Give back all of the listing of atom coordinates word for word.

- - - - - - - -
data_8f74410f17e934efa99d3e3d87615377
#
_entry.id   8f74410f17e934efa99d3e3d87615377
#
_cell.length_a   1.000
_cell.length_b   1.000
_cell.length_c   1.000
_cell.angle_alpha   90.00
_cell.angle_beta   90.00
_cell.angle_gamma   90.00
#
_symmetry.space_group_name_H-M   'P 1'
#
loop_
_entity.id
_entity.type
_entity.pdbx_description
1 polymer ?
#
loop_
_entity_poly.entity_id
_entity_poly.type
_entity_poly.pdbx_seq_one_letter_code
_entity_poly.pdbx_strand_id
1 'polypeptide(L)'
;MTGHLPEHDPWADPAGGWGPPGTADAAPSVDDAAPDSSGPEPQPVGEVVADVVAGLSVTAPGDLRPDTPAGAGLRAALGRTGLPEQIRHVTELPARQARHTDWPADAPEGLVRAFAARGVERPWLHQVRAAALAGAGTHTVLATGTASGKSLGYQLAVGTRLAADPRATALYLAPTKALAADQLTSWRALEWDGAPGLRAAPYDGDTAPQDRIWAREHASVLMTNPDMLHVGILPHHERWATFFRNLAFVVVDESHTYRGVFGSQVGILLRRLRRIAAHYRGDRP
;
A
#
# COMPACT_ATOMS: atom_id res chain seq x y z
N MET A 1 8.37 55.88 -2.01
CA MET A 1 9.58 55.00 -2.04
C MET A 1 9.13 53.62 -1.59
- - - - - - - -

data_8f74410f17e934efa99d3e3d87615377
#
_entry.id   8f74410f17e934efa99d3e3d87615377
#
_cell.length_a   1.000
_cell.length_b   1.000
_cell.length_c   1.000
_cell.angle_alpha   90.00
_cell.angle_beta   90.00
_cell.angle_gamma   90.00
#
_symmetry.space_group_name_H-M   'P 1'
#
loop_
_entity.id
_entity.type
_entity.pdbx_description
1 polymer ?
#
loop_
_entity_poly.entity_id
_entity_poly.type
_entity_poly.pdbx_seq_one_letter_code
_entity_poly.pdbx_strand_id
1 'polypeptide(L)'
;MTGHLPEHDPWADPAGGWGPPGTADAAPSVDDAAPDSSGPEPQPVGEVVADVVAGLSVTAPGDLRPDTPAGAGLRAALGRTGLPEQIRHVTELPARQARHTDWPADAPEGLVRAFAARGVERPWLHQVRAAALAGAGTHTVLATGTASGKSLGYQLAVGTRLAADPRATALYLAPTKALAADQLTSWRALEWDGAPGLRAAPYDGDTAPQDRIWAREHASVLMTNPDMLHVGILPHHERWATFFRNLAFVVVDESHTYRGVFGSQVGILLRRLRRIAAHYRGDRP
;
A
#
# COMPACT_ATOMS: atom_id res chain seq x y z
N MET A 1 8.37 55.88 -2.01
CA MET A 1 9.58 55.00 -2.04
C MET A 1 9.13 53.62 -1.59